Family members of the late Thurman “June” Blevins Jr. and activists are keeping up the fight for justice in spite of Hennepin County Attorney Mike Freeman’s decision to not file charges against the officers involved in his fatal shooting.
Blevins, 31, was shot and killed by Minneapolis Police Officers Justin Schmidt and Ryan Kelly on June 23 after they responded to a 911 call of a man firing a handgun in the area. After a brief foot chase, Blevins’ was shot multiple times in an alley in North Minneapolis.
The City released police camera footage of the shooting on July 30, and the following day, Freeman announced his decision, sparking protests and outcry from Blevins family members and activists.
On August 3, the Justice for June Committee held a news conference at the Minneapolis City Hall Rotunda, citing the officers’ complaint history and their aggressive behavior on the call as reasons why they should be terminated. The committee pointed to the Blevins shooting as part of a bigger cultural problem within the Minneapolis Police Department (MPD). They are calling on a third-party investigation.
Minneapolis Mayor Jacob Frey recognized the need for a cultural shift in the MPD during an interview with MSR earlier this year. Stressing the need for the MPD to reflect the diversity in the community, he said, “We are trying to shift the culture of the police department…changing both the internal culture as well as the external perception. ”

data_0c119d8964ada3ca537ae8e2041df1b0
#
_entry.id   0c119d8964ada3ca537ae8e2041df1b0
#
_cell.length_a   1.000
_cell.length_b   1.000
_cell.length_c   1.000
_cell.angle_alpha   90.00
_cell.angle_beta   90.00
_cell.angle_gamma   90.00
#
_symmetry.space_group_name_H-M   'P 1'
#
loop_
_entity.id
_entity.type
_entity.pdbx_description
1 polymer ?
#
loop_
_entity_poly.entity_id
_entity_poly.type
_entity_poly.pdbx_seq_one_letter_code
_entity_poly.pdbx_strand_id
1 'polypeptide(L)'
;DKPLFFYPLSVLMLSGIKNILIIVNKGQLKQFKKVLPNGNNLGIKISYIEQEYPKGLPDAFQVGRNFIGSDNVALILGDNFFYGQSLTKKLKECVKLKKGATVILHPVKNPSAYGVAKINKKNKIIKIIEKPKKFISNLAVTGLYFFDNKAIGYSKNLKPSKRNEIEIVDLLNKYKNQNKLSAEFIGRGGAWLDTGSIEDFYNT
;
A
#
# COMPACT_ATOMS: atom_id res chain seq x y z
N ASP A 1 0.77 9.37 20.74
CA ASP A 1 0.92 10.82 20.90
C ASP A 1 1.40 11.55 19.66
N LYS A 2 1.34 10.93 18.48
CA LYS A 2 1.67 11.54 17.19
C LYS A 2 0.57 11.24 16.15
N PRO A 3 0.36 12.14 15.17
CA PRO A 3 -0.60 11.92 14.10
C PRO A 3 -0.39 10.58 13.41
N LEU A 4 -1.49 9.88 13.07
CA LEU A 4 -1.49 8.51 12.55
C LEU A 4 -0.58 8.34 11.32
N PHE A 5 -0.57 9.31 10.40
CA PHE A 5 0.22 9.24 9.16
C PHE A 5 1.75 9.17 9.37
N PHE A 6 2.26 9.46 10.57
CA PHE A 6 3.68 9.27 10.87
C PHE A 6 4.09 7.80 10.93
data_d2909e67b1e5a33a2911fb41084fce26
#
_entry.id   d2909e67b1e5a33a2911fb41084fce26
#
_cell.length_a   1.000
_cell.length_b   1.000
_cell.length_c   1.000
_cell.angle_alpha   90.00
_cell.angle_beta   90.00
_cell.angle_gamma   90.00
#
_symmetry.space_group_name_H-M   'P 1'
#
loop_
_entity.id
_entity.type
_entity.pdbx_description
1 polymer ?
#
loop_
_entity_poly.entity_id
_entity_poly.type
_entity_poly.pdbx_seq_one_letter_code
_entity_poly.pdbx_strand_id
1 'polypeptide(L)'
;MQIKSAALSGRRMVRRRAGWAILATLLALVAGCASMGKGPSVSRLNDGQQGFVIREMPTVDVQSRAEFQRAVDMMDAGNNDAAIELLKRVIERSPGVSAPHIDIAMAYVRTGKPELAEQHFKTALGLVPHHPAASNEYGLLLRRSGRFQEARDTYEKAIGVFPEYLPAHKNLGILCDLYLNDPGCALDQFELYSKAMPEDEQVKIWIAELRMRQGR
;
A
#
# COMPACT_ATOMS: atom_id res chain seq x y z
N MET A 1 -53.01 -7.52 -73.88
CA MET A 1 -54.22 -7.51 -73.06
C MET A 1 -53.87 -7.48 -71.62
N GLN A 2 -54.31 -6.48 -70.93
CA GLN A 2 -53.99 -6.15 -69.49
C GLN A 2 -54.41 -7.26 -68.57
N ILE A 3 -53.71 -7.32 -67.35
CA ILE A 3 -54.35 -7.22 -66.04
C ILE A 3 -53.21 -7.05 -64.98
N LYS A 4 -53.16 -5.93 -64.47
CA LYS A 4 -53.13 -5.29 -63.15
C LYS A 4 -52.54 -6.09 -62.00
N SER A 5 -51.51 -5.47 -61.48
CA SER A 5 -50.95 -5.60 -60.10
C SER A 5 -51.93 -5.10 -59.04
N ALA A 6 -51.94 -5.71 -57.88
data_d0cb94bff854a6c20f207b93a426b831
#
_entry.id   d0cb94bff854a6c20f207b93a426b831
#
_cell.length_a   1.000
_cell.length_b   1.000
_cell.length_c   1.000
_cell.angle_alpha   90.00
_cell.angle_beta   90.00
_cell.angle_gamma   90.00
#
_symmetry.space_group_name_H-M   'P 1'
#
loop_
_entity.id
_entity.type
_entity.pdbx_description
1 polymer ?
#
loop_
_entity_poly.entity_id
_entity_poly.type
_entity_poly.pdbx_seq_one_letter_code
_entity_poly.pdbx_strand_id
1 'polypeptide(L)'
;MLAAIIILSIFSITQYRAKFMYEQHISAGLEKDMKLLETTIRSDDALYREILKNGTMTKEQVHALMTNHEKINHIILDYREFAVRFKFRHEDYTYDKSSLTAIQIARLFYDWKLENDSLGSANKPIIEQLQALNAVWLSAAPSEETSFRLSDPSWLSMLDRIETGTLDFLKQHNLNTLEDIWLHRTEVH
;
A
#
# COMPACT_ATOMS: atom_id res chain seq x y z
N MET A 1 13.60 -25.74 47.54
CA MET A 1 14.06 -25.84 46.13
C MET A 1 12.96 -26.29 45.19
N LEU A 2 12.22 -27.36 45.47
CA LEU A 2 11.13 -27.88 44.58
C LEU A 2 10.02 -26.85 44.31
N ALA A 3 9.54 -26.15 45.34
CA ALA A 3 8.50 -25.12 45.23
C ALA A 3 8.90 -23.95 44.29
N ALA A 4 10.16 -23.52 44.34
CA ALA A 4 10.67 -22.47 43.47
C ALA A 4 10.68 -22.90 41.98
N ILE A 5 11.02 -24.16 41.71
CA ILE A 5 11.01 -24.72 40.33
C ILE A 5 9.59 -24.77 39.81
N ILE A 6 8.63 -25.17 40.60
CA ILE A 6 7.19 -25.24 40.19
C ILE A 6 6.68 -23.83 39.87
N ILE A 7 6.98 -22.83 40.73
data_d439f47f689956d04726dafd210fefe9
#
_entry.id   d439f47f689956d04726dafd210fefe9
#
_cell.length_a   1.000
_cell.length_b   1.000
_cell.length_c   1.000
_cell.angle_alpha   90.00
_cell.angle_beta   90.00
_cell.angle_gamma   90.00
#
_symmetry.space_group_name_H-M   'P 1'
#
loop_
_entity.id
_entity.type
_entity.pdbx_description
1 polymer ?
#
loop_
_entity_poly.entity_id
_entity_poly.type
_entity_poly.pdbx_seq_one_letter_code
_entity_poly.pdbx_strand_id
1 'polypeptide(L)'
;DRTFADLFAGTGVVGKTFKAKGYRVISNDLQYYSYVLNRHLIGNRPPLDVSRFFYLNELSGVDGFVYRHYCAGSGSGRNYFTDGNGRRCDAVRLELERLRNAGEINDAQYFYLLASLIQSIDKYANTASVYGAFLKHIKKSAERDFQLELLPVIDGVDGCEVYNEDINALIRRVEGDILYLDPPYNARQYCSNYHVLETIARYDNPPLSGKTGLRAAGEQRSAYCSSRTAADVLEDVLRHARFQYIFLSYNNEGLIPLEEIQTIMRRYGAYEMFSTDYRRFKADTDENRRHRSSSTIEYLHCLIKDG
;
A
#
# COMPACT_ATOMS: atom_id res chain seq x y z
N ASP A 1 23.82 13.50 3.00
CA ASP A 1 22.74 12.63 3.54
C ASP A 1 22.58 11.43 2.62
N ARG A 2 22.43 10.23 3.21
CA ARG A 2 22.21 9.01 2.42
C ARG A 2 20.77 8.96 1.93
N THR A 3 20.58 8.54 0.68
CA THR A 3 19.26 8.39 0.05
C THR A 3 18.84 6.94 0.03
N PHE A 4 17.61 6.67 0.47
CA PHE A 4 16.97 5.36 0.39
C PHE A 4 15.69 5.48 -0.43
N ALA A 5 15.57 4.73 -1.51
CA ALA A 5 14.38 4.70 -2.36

“If you want there to be a paradigm shift and a cultural shift in the MPD, then start with firing these officers,” said civil rights attorney Nekima Levy-Armstrong at the Friday conference. Levy-Armstrong pointed out that of the 30 people killed by officers in the past 18 years, 19 were Black.
“Thurman’s life ended because two Minneapolis police officers, Justin Schmidt and Ryan Kelly, did not see him as a human being …and they chased him and hunted him down like an animal,” Rashaun Brown, cousin of Blevins, said.
News conference concludes a week of protest
Earlier in the week, hundreds of people gathered for an “emergency protest” at the Hennepin County Government Center following Freeman’s announcement on July 31.
After hearing from various speakers who decried Freeman’s decision, including Chauntyll Allen, Leslie Badue, and Nekima Levy-Pounds, the marchers took to the streets.
“No justice; no peace — prosecute the police!” rang through the streets of downtown Minneapolis as the crowd made their way to the Government Plaza light rail station where they blocked the transit line for roughly 10 minutes.
The protesters stopped at every major intersection through the march route, forming a circle and in some cases, blocking transit routes and traffic.
Tension flared as protesters met disgruntled Minnesota Twins fans who were en route to the 7 pm game at Target Field. Another tense moment occurred when a woman attempted to grab a protester’s sign and a brief scuffle broke out between the two. The woman was reportedly hit in the shoulder and arm.
No arrests were made, according to the MPD.
Below, arrow through to see more photos of the protest by Chris Juhn